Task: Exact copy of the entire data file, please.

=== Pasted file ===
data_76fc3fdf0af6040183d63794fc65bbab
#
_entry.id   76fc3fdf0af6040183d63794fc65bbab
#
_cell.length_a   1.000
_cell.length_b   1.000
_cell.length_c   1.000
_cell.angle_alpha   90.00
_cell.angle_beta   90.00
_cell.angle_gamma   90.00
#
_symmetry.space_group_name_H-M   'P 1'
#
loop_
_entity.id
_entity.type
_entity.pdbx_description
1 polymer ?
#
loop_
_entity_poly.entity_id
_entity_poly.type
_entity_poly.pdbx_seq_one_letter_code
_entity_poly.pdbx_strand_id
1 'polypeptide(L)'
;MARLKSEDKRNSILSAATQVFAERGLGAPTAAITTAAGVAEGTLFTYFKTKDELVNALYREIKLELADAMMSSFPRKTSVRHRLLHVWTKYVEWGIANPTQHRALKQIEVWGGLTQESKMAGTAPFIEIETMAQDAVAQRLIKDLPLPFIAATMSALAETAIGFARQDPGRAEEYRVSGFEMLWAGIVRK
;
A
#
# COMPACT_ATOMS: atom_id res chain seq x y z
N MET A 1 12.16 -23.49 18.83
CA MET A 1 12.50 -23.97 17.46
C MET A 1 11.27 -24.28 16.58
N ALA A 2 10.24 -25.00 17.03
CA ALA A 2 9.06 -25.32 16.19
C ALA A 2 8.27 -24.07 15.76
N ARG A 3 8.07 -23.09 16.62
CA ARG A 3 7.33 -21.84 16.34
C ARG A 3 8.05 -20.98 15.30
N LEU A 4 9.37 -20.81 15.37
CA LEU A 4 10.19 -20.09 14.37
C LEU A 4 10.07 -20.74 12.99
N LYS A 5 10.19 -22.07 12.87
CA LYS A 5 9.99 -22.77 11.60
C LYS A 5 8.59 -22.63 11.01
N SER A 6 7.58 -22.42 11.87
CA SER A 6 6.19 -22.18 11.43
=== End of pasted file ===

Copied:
data_76fc3fdf0af6040183d63794fc65bbab
#
_entry.id   76fc3fdf0af6040183d63794fc65bbab
#
_cell.length_a   1.000
_cell.length_b   1.000
_cell.length_c   1.000
_cell.angle_alpha   90.00
_cell.angle_beta   90.00
_cell.angle_gamma   90.00
#
_symmetry.space_group_name_H-M   'P 1'
#
loop_
_entity.id
_entity.type
_entity.pdbx_description
1 polymer ?
#
loop_
_entity_poly.entity_id
_entity_poly.type
_entity_poly.pdbx_seq_one_letter_code
_entity_poly.pdbx_strand_id
1 'polypeptide(L)'
;MARLKSEDKRNSILSAATQVFAERGLGAPTAAITTAAGVAEGTLFTYFKTKDELVNALYREIKLELADAMMSSFPRKTSVRHRLLHVWTKYVEWGIANPTQHRALKQIEVWGGLTQESKMAGTAPFIEIETMAQDAVAQRLIKDLPLPFIAATMSALAETAIGFARQDPGRAEEYRVSGFEMLWAGIVRK
;
A
#
# COMPACT_ATOMS: atom_id res chain seq x y z
N MET A 1 12.16 -23.49 18.83
CA MET A 1 12.50 -23.97 17.46
C MET A 1 11.27 -24.28 16.58
N ALA A 2 10.24 -25.00 17.03
CA ALA A 2 9.06 -25.32 16.19
C ALA A 2 8.27 -24.07 15.76
N ARG A 3 8.07 -23.09 16.62
CA ARG A 3 7.33 -21.84 16.34
C ARG A 3 8.05 -20.98 15.30
N LEU A 4 9.37 -20.81 15.37
CA LEU A 4 10.19 -20.09 14.37
C LEU A 4 10.07 -20.74 12.99
N LYS A 5 10.19 -22.07 12.87
CA LYS A 5 9.99 -22.77 11.60
C LYS A 5 8.59 -22.63 11.01
N SER A 6 7.58 -22.42 11.87
CA SER A 6 6.19 -22.18 11.43